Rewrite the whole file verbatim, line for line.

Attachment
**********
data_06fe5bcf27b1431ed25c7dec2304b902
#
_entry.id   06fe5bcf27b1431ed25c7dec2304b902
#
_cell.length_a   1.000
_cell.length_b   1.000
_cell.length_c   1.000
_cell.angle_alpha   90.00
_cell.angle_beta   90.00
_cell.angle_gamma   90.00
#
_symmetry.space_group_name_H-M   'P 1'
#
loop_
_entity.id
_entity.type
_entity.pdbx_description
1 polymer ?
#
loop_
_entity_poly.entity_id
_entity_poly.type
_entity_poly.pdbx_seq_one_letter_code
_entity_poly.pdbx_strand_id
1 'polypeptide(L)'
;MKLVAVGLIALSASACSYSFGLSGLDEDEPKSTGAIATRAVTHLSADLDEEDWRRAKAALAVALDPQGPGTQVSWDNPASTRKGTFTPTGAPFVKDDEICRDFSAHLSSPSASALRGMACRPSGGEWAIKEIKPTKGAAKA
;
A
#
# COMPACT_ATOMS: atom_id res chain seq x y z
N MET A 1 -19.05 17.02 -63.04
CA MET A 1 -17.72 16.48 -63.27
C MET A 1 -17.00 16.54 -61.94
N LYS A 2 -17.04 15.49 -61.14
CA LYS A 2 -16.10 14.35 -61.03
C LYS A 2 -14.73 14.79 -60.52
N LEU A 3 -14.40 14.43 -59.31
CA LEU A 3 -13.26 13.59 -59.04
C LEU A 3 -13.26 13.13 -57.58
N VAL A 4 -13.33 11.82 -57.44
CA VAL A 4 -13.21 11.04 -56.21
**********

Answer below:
data_06fe5bcf27b1431ed25c7dec2304b902
#
_entry.id   06fe5bcf27b1431ed25c7dec2304b902
#
_cell.length_a   1.000
_cell.length_b   1.000
_cell.length_c   1.000
_cell.angle_alpha   90.00
_cell.angle_beta   90.00
_cell.angle_gamma   90.00
#
_symmetry.space_group_name_H-M   'P 1'
#
loop_
_entity.id
_entity.type
_entity.pdbx_description
1 polymer ?
#
loop_
_entity_poly.entity_id
_entity_poly.type
_entity_poly.pdbx_seq_one_letter_code
_entity_poly.pdbx_strand_id
1 'polypeptide(L)'
;MKLVAVGLIALSASACSYSFGLSGLDEDEPKSTGAIATRAVTHLSADLDEEDWRRAKAALAVALDPQGPGTQVSWDNPASTRKGTFTPTGAPFVKDDEICRDFSAHLSSPSASALRGMACRPSGGEWAIKEIKPTKGAAKA
;
A
#
# COMPACT_ATOMS: atom_id res chain seq x y z
N MET A 1 -19.05 17.02 -63.04
CA MET A 1 -17.72 16.48 -63.27
C MET A 1 -17.00 16.54 -61.94
N LYS A 2 -17.04 15.49 -61.14
CA LYS A 2 -16.10 14.35 -61.03
C LYS A 2 -14.73 14.79 -60.52
N LEU A 3 -14.40 14.43 -59.31
CA LEU A 3 -13.26 13.59 -59.04
C LEU A 3 -13.26 13.13 -57.58
N VAL A 4 -13.33 11.82 -57.44
CA VAL A 4 -13.21 11.04 -56.21